Hazardous substances in a circular economy

31 May 2018

A circular economy will not be based on recycling alone, but more recycling will take place in a circular economy than in the current one. Recycling can lead to risks. If hazardous substances such as flame retardants, plasticisers, and printing ink unintentionally end up in toys or food packaging, it can lead to potentially adverse health effects.
Increased recycling does not necessarily mean that such types of risks will also increase.
The transition to a circular economy demands a new organisation of the economic system and that creates an opportunity to structure it in such a manner that health risks are prevented insofar as possible (Health Council of the Netherlands, 15 May 2018).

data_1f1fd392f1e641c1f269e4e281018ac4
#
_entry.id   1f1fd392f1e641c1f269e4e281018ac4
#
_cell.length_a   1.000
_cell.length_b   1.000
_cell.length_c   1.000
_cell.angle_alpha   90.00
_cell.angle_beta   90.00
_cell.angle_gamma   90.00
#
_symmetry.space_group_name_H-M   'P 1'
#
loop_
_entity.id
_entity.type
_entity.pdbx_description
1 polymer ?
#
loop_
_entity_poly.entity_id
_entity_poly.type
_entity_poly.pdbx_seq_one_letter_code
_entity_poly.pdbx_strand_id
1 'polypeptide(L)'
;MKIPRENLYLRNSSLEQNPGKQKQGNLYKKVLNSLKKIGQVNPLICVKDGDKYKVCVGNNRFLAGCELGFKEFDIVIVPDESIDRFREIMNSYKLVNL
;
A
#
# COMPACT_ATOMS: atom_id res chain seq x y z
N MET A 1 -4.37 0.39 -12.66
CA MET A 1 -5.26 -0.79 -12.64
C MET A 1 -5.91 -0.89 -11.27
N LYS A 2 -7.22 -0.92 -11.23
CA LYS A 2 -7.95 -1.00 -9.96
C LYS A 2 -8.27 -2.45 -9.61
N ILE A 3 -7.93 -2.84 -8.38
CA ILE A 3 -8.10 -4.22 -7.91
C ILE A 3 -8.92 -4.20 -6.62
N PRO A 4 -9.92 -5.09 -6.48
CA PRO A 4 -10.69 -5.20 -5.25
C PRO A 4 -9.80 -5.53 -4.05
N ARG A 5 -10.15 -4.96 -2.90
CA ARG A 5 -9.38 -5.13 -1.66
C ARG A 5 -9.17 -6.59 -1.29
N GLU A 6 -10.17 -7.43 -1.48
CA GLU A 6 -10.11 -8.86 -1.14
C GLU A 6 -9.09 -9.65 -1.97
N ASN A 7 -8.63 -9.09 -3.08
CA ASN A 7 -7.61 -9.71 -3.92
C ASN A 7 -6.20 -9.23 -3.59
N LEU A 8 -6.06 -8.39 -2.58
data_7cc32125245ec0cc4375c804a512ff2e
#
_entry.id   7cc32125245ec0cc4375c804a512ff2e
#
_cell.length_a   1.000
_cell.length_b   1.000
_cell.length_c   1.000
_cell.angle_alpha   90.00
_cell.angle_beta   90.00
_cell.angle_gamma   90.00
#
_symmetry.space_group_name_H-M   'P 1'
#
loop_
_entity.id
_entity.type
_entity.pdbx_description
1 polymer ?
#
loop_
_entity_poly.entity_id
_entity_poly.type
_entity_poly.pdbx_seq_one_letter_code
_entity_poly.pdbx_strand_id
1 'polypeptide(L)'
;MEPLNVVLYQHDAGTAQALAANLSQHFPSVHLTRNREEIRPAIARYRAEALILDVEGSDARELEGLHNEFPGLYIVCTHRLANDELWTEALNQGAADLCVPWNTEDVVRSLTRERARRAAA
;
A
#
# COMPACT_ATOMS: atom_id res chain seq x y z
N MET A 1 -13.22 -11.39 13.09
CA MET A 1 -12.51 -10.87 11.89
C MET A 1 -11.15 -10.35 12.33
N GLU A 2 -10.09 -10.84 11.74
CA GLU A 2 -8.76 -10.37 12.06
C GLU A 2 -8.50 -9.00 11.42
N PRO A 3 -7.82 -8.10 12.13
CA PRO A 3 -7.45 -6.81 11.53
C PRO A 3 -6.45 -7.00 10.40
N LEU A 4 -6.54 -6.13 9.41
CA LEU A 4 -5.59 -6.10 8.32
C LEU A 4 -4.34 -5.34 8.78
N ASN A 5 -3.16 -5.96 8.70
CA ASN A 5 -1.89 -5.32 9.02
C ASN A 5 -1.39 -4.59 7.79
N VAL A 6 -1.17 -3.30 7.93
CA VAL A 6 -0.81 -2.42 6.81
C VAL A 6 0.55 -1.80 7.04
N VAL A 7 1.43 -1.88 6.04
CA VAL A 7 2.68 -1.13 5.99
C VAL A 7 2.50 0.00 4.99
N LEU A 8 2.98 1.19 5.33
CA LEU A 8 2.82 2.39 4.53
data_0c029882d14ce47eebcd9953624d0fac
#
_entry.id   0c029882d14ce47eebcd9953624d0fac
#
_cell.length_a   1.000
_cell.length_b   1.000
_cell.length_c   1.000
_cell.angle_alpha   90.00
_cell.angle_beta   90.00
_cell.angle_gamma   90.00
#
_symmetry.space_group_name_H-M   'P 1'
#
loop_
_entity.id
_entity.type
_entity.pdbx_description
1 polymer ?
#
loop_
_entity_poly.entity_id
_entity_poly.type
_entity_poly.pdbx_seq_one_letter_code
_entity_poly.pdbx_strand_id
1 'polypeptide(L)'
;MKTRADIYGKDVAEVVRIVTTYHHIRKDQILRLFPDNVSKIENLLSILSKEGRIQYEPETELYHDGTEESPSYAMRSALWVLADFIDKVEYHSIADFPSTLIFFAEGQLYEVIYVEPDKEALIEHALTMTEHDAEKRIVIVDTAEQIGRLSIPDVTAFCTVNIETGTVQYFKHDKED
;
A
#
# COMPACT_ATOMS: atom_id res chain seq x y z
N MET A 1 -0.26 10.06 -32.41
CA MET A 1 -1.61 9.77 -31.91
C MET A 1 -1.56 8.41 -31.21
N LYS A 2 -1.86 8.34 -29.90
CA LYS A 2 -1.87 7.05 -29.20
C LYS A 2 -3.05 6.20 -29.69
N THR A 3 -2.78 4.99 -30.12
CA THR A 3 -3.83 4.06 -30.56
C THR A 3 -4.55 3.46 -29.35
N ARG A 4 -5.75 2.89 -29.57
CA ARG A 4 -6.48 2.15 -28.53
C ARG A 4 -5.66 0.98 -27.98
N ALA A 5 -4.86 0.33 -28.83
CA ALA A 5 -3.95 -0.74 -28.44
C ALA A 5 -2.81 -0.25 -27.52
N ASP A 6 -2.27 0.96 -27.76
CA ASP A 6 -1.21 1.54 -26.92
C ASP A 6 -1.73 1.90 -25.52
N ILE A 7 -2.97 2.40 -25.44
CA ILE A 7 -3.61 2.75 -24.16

Click here to read the full summary of the Council’s advice.
Click here to download the Council’s advice (in Dutch, 342 kB).
Click here for more information about the Live Online NVC E-Workshop Food Contact Materials Legislation.

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